A closure is an anonymous code block that can take arguments, return value, and also can be assigned to a variable. When it comes to Groovy, a closure can contain a variable scope defined outside of the closure expression. Groovy offers extended features to formal closure definition. By using this features, we can write our code more dynamically by applying closures to functions as parameter, caling anonymous code blocks inside functions, etc…. Let’s see closure in action with supporting examples.
Regular Expression is a character sequence defines search pattern especially for pattern matching with strings. You may see Regular Expression as Regex or Regexp in software world. In this tutorial, I will show you how to use regex operations in Groovy by using pretty easy methods.
In this tutorial, we’re going to be taking a look a the history of containerization, Docker, its components, and how to get started using it in our day to day work. But before we dive too deeply into the tutorial, let’s take a look at what Docker is so that we gain an understand as to what it is with which we’ll be working.
Date operations may be painful in most of the programming languages. You may spend most of your time to convert dates from one format to another one. In Groovy, date operations are very easy. Groovy has lots of functions extended from JDK Date API, this allows us to use date related operations in an easier way. Let’s have a look at how can we use Groovy date extension.
In previous tutorials, we have mentioned about Groovy List and provided lots of examples. In this tutorial, I will show you how to use Groovy arrays. Even if array and list seems to be same, they have differences in common. For example, arrays have fixed size while lists have dynamic size that means you can add item as much as you can after initialization of the list.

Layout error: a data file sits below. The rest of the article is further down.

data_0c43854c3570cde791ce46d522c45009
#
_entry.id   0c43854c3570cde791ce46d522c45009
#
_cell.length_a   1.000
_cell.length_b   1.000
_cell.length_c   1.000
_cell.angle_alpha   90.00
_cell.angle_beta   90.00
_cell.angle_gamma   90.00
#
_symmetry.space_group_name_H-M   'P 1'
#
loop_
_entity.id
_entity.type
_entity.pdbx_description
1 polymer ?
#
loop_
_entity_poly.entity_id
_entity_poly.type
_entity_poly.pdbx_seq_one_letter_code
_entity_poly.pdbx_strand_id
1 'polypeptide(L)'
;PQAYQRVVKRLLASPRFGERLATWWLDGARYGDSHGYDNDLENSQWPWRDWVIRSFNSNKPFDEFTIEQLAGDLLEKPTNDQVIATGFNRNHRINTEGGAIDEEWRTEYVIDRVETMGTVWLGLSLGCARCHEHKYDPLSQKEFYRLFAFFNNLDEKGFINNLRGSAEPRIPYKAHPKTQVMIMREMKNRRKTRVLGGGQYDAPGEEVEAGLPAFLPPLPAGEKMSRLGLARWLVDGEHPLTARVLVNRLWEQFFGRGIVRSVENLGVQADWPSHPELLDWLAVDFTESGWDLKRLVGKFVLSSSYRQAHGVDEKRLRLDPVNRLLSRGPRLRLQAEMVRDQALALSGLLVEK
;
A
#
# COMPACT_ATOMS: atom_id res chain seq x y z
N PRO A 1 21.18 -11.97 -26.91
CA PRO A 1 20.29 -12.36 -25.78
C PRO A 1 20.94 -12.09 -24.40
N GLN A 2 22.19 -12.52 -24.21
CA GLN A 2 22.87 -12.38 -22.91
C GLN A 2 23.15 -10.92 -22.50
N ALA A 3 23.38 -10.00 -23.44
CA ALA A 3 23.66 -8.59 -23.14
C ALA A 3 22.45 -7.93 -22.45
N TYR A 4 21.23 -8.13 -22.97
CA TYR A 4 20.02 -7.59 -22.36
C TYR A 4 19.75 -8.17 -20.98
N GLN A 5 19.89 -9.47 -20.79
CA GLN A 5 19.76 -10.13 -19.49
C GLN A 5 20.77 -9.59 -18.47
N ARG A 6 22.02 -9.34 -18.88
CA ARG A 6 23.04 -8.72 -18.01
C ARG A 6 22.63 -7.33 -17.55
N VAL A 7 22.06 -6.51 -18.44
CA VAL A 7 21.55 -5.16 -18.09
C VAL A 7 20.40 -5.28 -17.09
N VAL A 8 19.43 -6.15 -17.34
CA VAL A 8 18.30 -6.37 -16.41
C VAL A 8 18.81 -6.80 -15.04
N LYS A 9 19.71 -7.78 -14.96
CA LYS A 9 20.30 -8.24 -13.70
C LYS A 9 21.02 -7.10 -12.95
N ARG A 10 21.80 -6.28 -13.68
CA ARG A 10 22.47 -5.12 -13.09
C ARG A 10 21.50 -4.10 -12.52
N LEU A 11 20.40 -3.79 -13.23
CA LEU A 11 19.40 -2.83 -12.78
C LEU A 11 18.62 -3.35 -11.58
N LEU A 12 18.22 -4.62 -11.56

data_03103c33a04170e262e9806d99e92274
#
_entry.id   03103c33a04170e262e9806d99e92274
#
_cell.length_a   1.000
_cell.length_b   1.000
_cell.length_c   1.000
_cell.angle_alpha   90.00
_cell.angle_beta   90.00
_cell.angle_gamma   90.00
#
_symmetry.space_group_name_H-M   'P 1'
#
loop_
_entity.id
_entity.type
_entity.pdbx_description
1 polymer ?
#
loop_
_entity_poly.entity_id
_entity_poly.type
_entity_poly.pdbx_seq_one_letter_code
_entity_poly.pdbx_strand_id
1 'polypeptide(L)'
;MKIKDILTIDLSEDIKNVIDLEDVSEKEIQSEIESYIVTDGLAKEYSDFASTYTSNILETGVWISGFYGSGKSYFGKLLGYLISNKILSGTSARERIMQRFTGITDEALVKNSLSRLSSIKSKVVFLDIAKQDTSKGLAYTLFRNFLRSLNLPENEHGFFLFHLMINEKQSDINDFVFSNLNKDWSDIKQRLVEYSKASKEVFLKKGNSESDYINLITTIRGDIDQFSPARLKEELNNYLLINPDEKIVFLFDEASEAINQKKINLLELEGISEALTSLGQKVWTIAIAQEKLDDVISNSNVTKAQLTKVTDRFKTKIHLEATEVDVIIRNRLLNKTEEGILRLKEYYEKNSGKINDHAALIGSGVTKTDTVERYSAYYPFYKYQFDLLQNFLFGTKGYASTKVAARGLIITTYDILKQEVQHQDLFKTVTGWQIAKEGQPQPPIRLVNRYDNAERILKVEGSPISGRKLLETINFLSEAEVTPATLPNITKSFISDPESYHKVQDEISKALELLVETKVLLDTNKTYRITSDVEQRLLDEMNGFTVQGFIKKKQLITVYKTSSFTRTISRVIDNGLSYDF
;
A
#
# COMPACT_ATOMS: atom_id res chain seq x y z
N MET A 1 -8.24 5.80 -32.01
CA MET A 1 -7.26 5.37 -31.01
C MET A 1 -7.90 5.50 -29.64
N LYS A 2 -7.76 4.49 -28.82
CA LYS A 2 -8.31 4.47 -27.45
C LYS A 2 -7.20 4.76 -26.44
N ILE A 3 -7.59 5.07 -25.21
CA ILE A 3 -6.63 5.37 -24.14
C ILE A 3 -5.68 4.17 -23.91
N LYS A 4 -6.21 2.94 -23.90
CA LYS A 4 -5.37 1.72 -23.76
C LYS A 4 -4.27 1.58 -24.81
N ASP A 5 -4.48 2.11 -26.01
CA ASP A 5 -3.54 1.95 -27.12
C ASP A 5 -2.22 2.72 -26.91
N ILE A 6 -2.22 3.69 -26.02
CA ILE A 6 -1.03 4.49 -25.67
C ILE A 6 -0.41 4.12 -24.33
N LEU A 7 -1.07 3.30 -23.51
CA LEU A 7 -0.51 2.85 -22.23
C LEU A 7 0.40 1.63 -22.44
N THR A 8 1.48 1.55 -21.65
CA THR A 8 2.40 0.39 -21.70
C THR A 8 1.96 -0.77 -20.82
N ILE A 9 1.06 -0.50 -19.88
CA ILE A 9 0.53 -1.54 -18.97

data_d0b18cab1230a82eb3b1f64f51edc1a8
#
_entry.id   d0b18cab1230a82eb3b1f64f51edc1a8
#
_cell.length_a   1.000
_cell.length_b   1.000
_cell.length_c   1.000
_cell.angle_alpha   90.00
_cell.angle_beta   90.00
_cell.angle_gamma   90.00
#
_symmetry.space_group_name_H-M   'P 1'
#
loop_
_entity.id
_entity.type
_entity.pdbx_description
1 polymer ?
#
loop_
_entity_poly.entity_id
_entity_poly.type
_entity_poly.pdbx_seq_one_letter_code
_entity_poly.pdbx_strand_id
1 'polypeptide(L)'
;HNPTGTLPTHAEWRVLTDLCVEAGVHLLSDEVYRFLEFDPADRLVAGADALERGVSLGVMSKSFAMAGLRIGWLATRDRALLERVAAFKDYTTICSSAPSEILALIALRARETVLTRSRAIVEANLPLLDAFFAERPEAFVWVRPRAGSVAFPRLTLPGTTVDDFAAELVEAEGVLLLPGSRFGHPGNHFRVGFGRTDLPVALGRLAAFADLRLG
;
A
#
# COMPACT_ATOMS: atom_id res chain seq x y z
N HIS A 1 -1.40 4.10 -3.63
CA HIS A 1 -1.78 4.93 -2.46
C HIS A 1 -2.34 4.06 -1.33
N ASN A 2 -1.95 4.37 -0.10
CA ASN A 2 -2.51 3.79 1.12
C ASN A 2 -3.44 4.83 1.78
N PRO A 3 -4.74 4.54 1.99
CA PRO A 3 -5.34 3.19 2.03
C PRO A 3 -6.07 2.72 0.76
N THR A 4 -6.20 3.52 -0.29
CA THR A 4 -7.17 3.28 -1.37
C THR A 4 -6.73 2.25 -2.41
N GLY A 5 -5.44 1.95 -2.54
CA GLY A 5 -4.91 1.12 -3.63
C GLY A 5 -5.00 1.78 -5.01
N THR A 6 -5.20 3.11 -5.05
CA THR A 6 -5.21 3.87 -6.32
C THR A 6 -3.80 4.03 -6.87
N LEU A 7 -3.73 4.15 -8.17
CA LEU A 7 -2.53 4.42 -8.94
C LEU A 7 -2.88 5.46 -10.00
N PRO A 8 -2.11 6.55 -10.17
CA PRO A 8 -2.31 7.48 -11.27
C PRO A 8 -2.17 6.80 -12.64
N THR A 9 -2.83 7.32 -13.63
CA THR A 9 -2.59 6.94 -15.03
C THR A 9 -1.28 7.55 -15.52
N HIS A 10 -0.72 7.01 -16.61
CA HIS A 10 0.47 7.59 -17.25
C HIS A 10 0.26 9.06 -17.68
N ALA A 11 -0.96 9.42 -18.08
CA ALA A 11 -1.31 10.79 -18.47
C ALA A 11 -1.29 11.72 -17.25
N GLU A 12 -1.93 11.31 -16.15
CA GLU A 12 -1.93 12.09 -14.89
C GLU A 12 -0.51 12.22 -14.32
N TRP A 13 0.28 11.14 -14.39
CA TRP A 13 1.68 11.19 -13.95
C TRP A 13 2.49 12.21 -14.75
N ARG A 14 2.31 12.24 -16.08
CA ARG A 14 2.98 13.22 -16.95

In this tutoral, we will use Spring Boot for the web development environment, Websockets for real-time communication, Tomcat for the Java application container, Gradle for building and managing the dependencies, Thymeleaf for template rendering, MongoDB for data storage, and finally there will be no XML for bean configurations. Just to make you inspired, at the end of this article, you will see a fully working application like the one shown below.
Sometimes, the provided text may not be suitable for our needs. Because of this, we use string manipulation functions to convert it to desired format or extract specific part of it. You can hear this operation as
substringoperation in software development world. In this tutorial, I will show you how to apply substring operations on a given string. In Groovy, you can use several ways to extract specific part of a given string. Let’s have a look at alternative ways to do some substring operations on strings
In this tutorial, I will show you how to use Groovy Console to run your Groovy scripts and also give you some details about Groovy Console itself. Actually, there are several ways to run Groovy scripts. You can run it on your favourite IDE, you can run it from command line, or you can use Groovy Console to run your scripts. Groovy Console is a Swing GUI for perform several operations to your Groovy scripts. You may want to use Groovy Console to write and run Groovy scripts instead of IDE or command line. Let’s see features together.
In this tutorial, I will show you how to implement a real-time chat application with Python and Flask, and then we will deploy this application to Modulus together.